Zaviera: Despite feeling like an outsider at times as a mixed ethnicity woman of color, it has been these hardships and obstacles that makes me want to stay even more. It solidifies the need to have someone who looks like me, who values unique experiences, who won't go easy on topics that involve race, and who is comfortable being uncomfortable in an academic space.
I have benefitted so much from incredible mentors in my career and I find myself wanting to include the parts of mentorship I liked and add my own experiences to facilitate the careers of other researchers.
Speaking to people who have careers in what I want to do (have established labs at various universities) and also having conversations with people who took private sector jobs [have been the most helpful]. Also, reflecting on what motivates me has been helpful. I have the "research bug." I remember in my first [research] position, I was sealing envelopes to send out to mothers and their children to recruit them for our physiological study. This made me feel like a contributor to science, even this very simple, basic step. I've also cleaned data for hours and felt an incredible sense of accomplishment because I am helping to answer important questions.
Rachel: Other grad students and former academics who have transitioned to UX Research [have helped me the most]. Additional resources include a Facebook group called "PhD to UXR - from academia to UX research," connecting with others on LinkedIn, and just cold-emailing other UX researchers. I've found the community to be really helpful, selfless with their time, and passionate about mentorship.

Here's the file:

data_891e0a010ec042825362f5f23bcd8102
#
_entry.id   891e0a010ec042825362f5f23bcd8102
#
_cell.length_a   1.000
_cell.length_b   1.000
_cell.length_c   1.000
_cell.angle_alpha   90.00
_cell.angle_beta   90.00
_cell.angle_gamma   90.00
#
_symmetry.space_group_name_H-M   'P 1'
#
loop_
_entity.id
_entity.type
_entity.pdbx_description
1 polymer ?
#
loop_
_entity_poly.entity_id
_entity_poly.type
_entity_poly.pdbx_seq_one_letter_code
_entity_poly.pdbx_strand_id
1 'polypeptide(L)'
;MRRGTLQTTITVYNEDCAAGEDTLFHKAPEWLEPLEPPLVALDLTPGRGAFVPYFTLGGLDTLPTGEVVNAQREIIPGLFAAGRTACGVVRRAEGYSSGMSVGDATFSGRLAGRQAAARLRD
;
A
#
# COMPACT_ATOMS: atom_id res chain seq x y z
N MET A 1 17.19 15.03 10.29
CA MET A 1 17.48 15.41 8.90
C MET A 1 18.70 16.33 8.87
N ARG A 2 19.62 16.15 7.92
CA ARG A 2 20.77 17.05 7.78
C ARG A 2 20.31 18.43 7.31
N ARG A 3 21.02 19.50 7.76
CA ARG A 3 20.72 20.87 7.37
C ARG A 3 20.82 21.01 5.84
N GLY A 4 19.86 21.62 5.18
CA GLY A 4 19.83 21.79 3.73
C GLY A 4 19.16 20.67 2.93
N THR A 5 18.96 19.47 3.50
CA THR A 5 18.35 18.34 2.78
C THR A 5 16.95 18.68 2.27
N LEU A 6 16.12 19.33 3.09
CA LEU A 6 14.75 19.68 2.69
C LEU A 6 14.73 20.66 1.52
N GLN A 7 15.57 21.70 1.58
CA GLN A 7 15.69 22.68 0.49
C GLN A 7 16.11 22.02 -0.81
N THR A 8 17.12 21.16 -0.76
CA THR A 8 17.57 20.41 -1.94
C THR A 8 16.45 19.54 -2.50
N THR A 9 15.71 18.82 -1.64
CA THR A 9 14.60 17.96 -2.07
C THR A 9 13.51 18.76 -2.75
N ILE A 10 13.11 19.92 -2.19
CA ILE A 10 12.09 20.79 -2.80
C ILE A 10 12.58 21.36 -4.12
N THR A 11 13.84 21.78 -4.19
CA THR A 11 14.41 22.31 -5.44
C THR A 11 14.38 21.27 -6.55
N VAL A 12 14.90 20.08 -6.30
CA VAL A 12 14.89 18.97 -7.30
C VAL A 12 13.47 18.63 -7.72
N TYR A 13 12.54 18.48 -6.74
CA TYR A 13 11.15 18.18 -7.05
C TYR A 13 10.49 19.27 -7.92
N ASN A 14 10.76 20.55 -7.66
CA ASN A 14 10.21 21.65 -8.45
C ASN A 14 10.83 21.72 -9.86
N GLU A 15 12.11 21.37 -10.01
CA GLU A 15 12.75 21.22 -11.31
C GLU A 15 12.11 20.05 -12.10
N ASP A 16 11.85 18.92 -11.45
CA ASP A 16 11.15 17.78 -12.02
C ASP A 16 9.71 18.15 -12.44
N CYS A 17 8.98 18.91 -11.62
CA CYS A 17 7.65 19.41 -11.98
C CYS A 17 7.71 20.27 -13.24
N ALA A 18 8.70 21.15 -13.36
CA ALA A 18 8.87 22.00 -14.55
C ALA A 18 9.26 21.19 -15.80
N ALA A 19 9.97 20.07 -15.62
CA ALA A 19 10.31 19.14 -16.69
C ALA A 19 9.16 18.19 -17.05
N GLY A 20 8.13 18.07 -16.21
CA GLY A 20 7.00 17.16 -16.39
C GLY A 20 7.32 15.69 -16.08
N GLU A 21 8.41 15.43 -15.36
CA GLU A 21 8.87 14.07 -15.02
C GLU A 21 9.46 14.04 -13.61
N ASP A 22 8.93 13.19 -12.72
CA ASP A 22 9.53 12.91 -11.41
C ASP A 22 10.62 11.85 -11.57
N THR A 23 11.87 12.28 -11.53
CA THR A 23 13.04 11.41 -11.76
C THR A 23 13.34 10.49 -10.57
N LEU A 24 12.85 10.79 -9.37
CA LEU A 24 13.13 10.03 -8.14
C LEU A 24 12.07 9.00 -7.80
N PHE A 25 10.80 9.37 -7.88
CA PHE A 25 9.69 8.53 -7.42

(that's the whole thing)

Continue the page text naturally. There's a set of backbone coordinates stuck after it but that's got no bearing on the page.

Do you have any advice for other graduate students who are still trying to figure out what they want to do?
Zaviera: Take some time alone and write down the things you like to do then speak to people in these positions. I initially wanted to be a social worker, but I found out the burnout rate is incredibly high.
For undergraduate students, I recommend not diving into a Ph.D. program until you know you need this degree for the career that you are interested in. Many colleagues of mine in my master’s program did not finished their thesis work, but were still able to get jobs. Also, I recommend thinking about graduate school as a marathon (not a sprint). It may be unnecessary for what you are looking to do.
If you're already a graduate student, I still recommend doing this exercise to better understand what areas you'll want to devote time to with your remaining years in the program. An academic job can differ whether it's at a research or teaching focused school. It can also differ in its demands depending on where in the world it is (Europe, Asian, the States). One thing I think people really forget is that publications are helpful for a private sector or job within academia so making it a priority to create substantive research and following it through from hypothesis to article submission should be a goal, regardless of your career.
Rachel: My advice would be to expose yourself to things outside of your department. Take a course in another discipline, volunteer for an organization outside of your university, apply for internships, etc. We have so much to offer to our communities and these experiences helped me find a path that works for me.
A huge thank you to Zaviera Panlilio and Rachel Cultice for their insights. Responses have been condensed, edited for grammar and clarity, and printed with consent.